26 April, 2010Issue 12.1Philosophy

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Politics, Persuasion, and Power

Dhananjay Jagannathan

foerMalcolm Schofield (editor) & Tom Griffith (translator)
Plato: Gorgias, Menexenus, Protagoras
Cambridge Unviersity Press, 2009
264 Pages
£17.99
ISBN 978-0521837293

The Seventh Letter attributed to Plato tells a tantalizing story of the philosopher’s encounter—and subsequent disillusionment—with the practical world of politics. Invited to serve as tutor to Dion, the young tyrant of Syracuse, Plato finds himself trapped by court intrigue and only barely makes his escape back to Athens. His dreams of moulding a philosopher-king dashed, he bitterly reflects on the problems inherent not only in teaching, but even in disseminating important ideas in writing.

Although quite likely a clever fiction of the kind common in antiquity, the Letter has found defenders of its authenticity. These defenders detect not only its close kinship to ideas in genuine Platonic dialogues, but also a narrative that seems plausible in light of Plato’s evident concern throughout his career with politics and its relation to philosophy.

Indeed, the two magna opera of the Platonic corpus, the Republic and the Laws, seamlessly interweave political themes and abstract philosophizing. Many critics in our liberal, democratic age have concluded that Plato’s politics are, at best, a regrettable backdrop to the serious business of his philosophy, such as the metaphysical and epistemological investigations of the central books of the Republic. The “Noble Lie” of the Republic and the shadowy “Nocturnal Council” of the Laws have inspired charges of totalitarianism, most famously advanced by Karl Popper in the first volume of The Open Society and its Enemies (1945). How, then, should we approach another volume dedicated to Plato in the Cambridge Texts in the History of Political Thought (the third, following editions of the Republic and the Statesman)? Is there anything of value in Plato’s political thought aside from historical interest?

Malcolm Schofield, the volume’s editor, does not make the case in his erudite, though idiosyncratic, introduction; nor indeed does he provide an explanation for the selection of the three texts presented here in Tom Griffith’s lively and accurate translations. The Gorgias and Protagoras are among the longest of the dialogues usually considered “early” or “Socratic”. Both feature Socrates in verbal combat with the itinerant teachers of rhetoric known as the sophists. In these dialogues we do not find Plato constructing grand schemes for a rational political order. Rather, we see Socrates in a sense fighting for his life, the life of philosophy, for which he was ultimately put to death. The Menexenus, by contrast, is much more of a curiosity, consisting largely of a parodic funeral speech delivered by Socrates for the wartime dead. The Menexenus‘s strangeness has led some to doubt its authenticity, and it has attracted little scholarly attention compared to the other two dialogues. For that reason alone, it is a welcome addition to the volume.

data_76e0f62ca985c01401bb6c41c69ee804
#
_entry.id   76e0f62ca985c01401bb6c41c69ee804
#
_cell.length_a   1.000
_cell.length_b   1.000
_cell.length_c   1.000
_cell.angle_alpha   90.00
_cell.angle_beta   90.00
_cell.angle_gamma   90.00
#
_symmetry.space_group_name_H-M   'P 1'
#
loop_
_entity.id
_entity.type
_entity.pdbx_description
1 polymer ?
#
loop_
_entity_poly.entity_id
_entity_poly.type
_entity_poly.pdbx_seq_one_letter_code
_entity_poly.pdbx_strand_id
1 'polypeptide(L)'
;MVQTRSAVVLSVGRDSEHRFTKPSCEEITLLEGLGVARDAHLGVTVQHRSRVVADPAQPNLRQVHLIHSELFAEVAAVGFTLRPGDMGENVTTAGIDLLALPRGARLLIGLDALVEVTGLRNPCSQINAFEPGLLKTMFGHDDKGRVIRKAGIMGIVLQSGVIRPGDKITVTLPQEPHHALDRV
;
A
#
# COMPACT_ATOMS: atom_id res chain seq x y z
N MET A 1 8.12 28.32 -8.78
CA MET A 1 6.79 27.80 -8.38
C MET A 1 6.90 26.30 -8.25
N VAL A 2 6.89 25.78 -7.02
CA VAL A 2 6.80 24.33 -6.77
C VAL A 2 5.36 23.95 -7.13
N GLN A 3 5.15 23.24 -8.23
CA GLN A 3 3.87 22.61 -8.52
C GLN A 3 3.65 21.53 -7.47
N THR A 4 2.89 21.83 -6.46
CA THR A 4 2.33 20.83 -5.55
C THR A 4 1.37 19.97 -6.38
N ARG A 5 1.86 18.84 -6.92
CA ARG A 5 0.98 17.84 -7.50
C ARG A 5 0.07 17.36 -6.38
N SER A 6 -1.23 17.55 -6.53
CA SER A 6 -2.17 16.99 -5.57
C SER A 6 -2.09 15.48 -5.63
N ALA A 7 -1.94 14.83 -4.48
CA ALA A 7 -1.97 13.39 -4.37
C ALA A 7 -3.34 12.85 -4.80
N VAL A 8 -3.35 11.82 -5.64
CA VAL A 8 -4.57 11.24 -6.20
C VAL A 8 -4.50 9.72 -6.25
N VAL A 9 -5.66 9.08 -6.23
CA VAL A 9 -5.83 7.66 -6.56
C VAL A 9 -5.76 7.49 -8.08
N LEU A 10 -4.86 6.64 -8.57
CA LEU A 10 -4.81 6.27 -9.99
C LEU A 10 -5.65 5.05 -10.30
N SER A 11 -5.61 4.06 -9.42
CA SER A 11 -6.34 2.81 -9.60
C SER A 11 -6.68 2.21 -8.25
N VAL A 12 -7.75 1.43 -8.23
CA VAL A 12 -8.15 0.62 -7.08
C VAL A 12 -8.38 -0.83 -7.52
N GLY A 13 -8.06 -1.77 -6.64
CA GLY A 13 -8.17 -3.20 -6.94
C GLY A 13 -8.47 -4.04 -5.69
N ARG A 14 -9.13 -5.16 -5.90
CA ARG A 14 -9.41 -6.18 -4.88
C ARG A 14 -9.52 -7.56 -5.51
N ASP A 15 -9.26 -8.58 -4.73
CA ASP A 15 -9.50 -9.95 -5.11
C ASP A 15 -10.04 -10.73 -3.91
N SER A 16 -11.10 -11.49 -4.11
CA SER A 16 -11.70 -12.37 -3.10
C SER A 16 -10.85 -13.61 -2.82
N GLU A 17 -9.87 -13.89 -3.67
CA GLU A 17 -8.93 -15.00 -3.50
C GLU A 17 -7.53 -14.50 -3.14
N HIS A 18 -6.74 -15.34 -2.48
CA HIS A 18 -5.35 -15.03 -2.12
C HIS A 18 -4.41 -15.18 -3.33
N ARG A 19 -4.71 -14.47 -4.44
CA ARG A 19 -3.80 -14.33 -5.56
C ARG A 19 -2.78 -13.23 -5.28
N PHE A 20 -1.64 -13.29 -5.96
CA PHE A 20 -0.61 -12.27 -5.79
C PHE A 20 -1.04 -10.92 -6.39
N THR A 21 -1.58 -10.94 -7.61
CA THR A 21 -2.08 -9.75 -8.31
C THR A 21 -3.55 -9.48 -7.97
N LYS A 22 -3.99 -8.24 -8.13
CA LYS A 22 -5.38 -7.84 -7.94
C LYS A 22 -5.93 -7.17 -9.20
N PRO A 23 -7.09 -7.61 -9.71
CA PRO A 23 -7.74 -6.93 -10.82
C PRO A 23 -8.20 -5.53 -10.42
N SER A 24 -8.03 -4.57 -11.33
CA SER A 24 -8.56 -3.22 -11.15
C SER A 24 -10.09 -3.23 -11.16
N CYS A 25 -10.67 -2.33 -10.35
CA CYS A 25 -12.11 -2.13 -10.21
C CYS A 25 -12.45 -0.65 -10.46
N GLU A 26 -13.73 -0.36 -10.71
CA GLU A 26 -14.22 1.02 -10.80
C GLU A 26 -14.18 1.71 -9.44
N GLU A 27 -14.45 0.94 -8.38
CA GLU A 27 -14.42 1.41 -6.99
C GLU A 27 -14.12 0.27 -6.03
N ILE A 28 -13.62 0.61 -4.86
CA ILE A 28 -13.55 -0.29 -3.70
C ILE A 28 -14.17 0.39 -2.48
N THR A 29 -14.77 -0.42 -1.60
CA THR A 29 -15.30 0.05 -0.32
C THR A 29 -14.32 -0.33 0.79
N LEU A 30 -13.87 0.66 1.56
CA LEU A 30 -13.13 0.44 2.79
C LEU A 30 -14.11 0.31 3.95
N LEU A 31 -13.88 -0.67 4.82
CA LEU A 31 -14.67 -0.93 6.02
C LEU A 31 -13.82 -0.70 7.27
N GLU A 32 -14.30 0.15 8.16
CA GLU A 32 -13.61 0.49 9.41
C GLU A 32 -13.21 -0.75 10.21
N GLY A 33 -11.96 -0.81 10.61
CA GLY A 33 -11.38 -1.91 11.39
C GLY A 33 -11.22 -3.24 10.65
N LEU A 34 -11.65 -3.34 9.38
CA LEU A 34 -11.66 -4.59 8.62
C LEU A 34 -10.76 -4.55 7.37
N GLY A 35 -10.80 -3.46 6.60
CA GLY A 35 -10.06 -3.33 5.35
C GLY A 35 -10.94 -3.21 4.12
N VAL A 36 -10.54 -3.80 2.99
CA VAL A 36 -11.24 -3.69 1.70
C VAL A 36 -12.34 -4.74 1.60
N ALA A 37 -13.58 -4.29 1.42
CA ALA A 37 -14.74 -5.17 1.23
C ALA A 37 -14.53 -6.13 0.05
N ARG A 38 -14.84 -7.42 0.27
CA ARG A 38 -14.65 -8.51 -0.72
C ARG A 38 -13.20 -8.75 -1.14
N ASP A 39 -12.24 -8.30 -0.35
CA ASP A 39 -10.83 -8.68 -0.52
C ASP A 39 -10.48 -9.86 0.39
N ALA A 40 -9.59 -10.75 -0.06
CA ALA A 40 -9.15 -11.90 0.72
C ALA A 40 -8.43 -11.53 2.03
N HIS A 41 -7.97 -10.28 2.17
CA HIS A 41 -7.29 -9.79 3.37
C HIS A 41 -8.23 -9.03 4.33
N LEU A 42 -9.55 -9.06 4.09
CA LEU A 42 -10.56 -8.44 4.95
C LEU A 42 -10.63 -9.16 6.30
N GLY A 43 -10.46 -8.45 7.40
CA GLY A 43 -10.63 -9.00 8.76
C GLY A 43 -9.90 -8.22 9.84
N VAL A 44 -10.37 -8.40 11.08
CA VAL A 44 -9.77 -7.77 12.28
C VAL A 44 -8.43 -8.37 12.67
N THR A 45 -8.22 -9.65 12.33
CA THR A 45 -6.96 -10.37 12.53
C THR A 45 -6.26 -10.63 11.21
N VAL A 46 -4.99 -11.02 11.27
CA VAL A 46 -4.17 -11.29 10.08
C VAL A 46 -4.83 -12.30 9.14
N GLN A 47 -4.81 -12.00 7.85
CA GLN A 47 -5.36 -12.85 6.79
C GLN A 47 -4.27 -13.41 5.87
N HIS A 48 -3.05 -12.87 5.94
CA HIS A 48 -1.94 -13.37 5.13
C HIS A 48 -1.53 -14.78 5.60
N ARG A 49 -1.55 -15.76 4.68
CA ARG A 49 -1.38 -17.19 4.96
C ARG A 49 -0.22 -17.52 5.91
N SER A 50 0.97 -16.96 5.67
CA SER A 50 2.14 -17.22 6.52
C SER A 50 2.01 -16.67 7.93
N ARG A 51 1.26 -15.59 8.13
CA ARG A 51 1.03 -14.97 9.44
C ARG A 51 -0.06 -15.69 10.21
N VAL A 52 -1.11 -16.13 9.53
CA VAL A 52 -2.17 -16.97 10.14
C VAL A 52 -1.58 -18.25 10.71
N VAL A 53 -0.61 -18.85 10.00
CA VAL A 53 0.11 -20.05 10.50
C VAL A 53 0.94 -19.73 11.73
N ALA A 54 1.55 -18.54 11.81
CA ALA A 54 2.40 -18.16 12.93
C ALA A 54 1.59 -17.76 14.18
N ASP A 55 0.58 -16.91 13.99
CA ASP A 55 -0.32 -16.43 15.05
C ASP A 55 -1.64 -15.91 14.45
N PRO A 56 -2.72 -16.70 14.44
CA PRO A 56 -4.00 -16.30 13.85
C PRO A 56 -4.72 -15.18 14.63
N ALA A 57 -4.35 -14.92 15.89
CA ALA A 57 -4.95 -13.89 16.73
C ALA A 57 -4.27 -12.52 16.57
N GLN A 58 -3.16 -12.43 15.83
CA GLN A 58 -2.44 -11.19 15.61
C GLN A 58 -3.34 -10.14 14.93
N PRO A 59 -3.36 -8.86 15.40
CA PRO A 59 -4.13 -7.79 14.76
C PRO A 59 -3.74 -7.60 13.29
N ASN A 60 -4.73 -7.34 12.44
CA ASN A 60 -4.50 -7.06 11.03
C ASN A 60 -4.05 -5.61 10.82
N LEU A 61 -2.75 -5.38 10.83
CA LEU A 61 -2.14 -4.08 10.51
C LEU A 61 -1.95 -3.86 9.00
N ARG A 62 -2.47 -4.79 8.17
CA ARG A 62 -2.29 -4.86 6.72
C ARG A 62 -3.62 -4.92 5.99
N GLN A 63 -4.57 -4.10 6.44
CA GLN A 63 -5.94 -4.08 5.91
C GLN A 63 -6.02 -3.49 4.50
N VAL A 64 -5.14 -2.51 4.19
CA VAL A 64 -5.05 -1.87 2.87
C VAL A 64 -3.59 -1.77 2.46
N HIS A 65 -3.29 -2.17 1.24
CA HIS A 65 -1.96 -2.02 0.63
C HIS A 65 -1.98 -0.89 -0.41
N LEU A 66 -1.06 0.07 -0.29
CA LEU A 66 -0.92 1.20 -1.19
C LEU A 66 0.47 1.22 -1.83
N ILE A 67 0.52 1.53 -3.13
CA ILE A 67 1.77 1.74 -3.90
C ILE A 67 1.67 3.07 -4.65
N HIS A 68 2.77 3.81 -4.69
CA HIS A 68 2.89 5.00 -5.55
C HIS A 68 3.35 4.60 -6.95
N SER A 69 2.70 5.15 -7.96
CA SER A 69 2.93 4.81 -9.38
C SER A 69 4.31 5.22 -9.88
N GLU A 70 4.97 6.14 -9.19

One may doubt, however, that these three works are in any sense political, or at least, more political than others of Plato’s dramatic works where Socrates rubs shoulders with the movers and shakers of late fifth-century Athens. By way of reply, Schofield rightly points out that the three works have much to say about the notion of power and who really possesses it. In so doing, each in its way constitutes a radical challenge to politics as practised in Plato’s time. But this is no bully pulpit. The aspiring politician Callicles, Socrates’s final discussion partner in the Gorgias, is perhaps the philosopher’s most dangerous opponent. His complex anti-moralist position ultimately breaks down, but not before we are driven to wonder whether society’s talk of “justice” is not really a pretext for suppressing the most impressive individuals.

Protagoras, in the eponymous dialogue, presents a stirring defense of democracy as composed of rational institutions that aim at and achieve moral education. Urbane and astute, he too eventually runs aground in a morass of Socratic dialectic that has more than a hint of chicanery about it. The Menexenus, in turn, wears its irony lightly, and one must read carefully to detect Plato’s implicit criticism of the sycophancy required of democratic politicians, a theme echoed in the Gorgias and the Protagoras.